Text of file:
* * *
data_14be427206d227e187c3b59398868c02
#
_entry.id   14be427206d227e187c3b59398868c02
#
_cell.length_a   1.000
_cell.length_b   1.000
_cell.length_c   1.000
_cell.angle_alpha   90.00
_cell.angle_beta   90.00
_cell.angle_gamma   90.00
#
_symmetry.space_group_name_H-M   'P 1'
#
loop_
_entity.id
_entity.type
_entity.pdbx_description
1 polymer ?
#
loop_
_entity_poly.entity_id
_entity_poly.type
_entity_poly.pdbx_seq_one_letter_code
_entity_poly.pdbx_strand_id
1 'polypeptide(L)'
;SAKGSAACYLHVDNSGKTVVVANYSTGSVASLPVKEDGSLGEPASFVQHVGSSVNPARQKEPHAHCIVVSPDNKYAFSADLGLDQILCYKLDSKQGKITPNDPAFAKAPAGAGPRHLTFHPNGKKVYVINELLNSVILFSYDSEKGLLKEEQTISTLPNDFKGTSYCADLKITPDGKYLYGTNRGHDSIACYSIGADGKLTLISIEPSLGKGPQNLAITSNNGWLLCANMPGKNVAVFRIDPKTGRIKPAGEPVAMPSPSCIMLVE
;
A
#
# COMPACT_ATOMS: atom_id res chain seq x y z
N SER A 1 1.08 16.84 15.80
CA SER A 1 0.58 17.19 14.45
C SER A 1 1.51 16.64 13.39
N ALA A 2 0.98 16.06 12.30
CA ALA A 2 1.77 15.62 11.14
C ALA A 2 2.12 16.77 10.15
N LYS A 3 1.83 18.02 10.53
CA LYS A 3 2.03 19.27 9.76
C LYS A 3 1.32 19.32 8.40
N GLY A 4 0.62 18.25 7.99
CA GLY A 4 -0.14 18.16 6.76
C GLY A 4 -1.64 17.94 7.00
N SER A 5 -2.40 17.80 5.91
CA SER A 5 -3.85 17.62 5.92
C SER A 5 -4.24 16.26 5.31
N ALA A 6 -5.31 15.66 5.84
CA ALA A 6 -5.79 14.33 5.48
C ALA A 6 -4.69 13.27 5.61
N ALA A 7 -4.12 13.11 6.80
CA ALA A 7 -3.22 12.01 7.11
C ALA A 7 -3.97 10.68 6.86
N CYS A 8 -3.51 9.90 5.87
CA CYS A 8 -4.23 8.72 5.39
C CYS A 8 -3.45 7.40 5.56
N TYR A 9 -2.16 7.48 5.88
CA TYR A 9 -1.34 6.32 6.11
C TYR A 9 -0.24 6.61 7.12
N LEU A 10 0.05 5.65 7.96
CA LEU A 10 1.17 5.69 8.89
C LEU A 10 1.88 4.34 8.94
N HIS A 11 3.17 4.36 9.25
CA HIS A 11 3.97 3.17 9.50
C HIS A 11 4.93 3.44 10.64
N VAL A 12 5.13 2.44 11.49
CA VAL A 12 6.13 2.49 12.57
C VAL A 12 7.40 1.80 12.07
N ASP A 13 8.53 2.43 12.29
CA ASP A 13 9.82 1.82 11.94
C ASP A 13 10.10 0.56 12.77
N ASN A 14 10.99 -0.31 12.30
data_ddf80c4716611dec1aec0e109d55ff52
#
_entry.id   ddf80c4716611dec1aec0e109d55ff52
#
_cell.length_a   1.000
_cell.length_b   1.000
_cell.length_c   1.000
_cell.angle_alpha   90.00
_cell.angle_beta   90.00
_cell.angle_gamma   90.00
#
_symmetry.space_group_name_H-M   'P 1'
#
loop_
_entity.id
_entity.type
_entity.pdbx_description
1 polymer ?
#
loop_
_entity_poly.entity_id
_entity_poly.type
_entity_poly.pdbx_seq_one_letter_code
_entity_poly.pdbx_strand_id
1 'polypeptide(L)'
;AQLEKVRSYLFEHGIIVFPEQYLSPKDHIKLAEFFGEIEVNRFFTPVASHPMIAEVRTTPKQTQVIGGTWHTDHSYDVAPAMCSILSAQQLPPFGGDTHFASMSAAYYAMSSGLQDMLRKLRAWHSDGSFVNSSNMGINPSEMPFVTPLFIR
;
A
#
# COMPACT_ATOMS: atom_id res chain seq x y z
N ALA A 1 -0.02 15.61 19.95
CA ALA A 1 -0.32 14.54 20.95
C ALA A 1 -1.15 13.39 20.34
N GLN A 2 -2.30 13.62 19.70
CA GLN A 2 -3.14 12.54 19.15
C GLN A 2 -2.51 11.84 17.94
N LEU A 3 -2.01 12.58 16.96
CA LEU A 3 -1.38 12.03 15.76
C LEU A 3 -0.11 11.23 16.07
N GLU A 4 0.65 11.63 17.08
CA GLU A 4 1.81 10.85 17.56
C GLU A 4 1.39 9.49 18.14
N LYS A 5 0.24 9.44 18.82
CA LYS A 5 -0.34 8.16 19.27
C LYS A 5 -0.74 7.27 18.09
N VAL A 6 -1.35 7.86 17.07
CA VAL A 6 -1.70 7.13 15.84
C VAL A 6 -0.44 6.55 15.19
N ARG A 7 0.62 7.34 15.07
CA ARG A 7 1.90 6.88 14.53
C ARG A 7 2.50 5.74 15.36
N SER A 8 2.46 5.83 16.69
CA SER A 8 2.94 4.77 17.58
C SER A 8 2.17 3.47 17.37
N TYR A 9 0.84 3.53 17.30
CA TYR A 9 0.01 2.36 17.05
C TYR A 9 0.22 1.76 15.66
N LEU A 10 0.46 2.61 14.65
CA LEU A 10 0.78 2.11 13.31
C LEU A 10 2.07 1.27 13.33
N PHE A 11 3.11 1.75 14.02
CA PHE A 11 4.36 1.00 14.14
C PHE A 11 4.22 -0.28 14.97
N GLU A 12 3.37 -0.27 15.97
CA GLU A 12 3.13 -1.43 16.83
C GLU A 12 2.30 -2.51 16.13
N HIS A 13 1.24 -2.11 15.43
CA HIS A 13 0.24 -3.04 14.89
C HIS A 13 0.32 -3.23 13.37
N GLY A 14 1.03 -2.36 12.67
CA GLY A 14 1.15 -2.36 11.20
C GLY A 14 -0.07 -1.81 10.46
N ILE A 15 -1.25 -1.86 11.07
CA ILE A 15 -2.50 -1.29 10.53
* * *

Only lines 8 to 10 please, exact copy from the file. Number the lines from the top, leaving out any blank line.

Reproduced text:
_cell.angle_alpha   90.00
_cell.angle_beta   90.00
_cell.angle_gamma   90.00